National project 'Science' and similarity-to-nature
What was discussed at the Global Forum on Naturally-Based and Convergent Technologies in Sochi
The term 'convergent technologies' arose in the early 2000s and it means not only mutual influence, but also the convergence of bio-, nano-, information- and cognitive technologies, when these fields become partially merged and produce interesting results at the intersection of the fields.
The forum is held jointly with the Russian government as part of a project developed by the National Research Centre 'Kurchatov Institute' together with the United Nations Industrial Development Organisation (UNIDO) following the request of Russian President Vladimir Putin. The organisers are confident that the forum would give impetus to the development of trade and economic relations and future joint projects aimed at strengthening the position of advanced Russian goods and technologies in the international arena, as well create the necessary conditions for further development of business contacts and cross-border cooperation.
A two-day forum opened with a plenary session named 'Nature-like technologies as a response to global challenges,' chaired by presidential aide Andrei Fursenko, who said that nature-like technologies could help provide answers to many global challenges, especially those related to the environment and the quality of life. Hiroshi Kuniyoshi, UNIDO (The United Nations Industrial Development Organisation) Deputy to the Director General, who gave talk at the forum, said that technology should not only be friendly to nature, but also become a part of it. He expressed an opinion that not just corporations should be engaged in development of such technologies, but also government organisations.
Similarity-to-nature and its examples
Alexander Sergeev, the President of the Russian Academy of Sciences, noted in his talk at the forum that throughout history nature-like technologies ensured the development of mankind. Moreover, with the advancements of science, humanity gained the ability not only to develop solutions similar to those created by nature, but also to make them more potent.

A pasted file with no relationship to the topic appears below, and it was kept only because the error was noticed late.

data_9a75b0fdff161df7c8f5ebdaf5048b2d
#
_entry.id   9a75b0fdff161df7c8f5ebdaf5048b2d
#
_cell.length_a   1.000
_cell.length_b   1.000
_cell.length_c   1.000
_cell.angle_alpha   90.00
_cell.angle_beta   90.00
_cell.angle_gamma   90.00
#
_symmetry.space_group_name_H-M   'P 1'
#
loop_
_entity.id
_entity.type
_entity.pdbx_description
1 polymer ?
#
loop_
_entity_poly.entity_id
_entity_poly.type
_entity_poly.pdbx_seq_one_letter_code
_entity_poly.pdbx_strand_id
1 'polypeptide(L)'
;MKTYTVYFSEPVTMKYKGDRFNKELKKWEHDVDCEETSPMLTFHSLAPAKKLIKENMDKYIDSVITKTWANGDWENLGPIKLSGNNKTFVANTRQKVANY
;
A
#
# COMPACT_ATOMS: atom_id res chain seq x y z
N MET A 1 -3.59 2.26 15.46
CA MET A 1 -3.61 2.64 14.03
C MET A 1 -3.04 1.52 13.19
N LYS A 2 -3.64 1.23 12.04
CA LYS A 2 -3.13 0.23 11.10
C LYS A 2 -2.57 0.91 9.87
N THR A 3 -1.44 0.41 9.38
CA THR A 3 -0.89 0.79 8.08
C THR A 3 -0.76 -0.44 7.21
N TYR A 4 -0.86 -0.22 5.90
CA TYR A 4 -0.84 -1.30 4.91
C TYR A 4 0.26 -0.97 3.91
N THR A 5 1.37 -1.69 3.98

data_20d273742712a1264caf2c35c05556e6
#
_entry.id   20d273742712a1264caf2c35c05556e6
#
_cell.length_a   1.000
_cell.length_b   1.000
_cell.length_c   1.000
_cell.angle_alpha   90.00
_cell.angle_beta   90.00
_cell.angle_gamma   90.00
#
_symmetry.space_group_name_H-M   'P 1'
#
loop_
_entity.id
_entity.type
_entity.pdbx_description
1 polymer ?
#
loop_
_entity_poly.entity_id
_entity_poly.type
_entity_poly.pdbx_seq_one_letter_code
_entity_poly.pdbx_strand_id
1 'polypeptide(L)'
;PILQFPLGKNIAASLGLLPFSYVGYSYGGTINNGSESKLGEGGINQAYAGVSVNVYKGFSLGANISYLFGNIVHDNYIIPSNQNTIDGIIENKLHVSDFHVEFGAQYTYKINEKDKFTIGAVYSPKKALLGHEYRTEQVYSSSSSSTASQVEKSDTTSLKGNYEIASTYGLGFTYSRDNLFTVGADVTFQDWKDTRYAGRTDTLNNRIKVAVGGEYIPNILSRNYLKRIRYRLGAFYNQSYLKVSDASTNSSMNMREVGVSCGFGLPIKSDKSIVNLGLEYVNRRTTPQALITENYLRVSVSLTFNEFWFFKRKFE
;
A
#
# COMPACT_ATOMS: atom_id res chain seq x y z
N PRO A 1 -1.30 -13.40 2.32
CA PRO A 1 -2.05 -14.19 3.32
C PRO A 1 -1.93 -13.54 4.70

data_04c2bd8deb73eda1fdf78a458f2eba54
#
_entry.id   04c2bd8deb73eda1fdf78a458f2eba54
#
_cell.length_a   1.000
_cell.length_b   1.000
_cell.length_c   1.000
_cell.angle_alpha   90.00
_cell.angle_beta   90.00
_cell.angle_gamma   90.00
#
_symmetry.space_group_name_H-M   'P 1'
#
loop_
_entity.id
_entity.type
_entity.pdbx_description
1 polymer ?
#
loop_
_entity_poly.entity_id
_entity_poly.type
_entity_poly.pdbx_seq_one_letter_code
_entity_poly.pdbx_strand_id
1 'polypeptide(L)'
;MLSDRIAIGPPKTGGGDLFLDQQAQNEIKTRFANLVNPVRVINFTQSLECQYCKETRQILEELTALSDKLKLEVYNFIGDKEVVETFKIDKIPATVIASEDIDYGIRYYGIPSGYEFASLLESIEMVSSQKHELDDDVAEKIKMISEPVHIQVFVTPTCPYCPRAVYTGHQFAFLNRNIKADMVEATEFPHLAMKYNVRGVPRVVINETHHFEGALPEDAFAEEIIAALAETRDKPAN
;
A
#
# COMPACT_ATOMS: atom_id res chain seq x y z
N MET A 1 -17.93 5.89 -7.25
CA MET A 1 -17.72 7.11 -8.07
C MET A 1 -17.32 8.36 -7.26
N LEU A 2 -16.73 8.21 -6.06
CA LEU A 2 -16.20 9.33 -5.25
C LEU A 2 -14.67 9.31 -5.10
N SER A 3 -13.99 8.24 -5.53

However, Sergeyev stressed that it is essential to assess environmental impact of any technology under development:
«If we are developing something quickly these days, even if it is a nature-like technology, we must evaluate the effect it will have on nature, this is a very important aspect. Of course, we do need an understanding of how to integrate it into nature in the right way,» Sergeyev said.
Vladislav Panchenko, the Chairman of the Board of the Russian Foundation for Basic Research (RFBR), expressed confidence that human organs, including liver and kidneys, will be created using additive technologies. In essence, he said, this is constructing an object, even if it is a biological one, by building it up layer upon layer. Panchenko also added that he sees great potential in scientific and technological fields related to laser and accelerator technologies.
Mikhail Kovalchuk, the President of the National Research Centre (NRC) 'Kurchatov Institute', reminded the audience about the problems of generating energy using nature-like technologies and the transition to new types of energy consumption. He said that the development of and transition to a digital economy will require creation of new energy sources based on nature-like technologies that do not harm the environment. Kovalchuk said that he is confident that development and use of such technologies will also allow for a more economical use of energy. The head of the NRC quoted thermonuclear fusion as an example of nature-like technology, because 'the Sun is a natural fusion reactor'.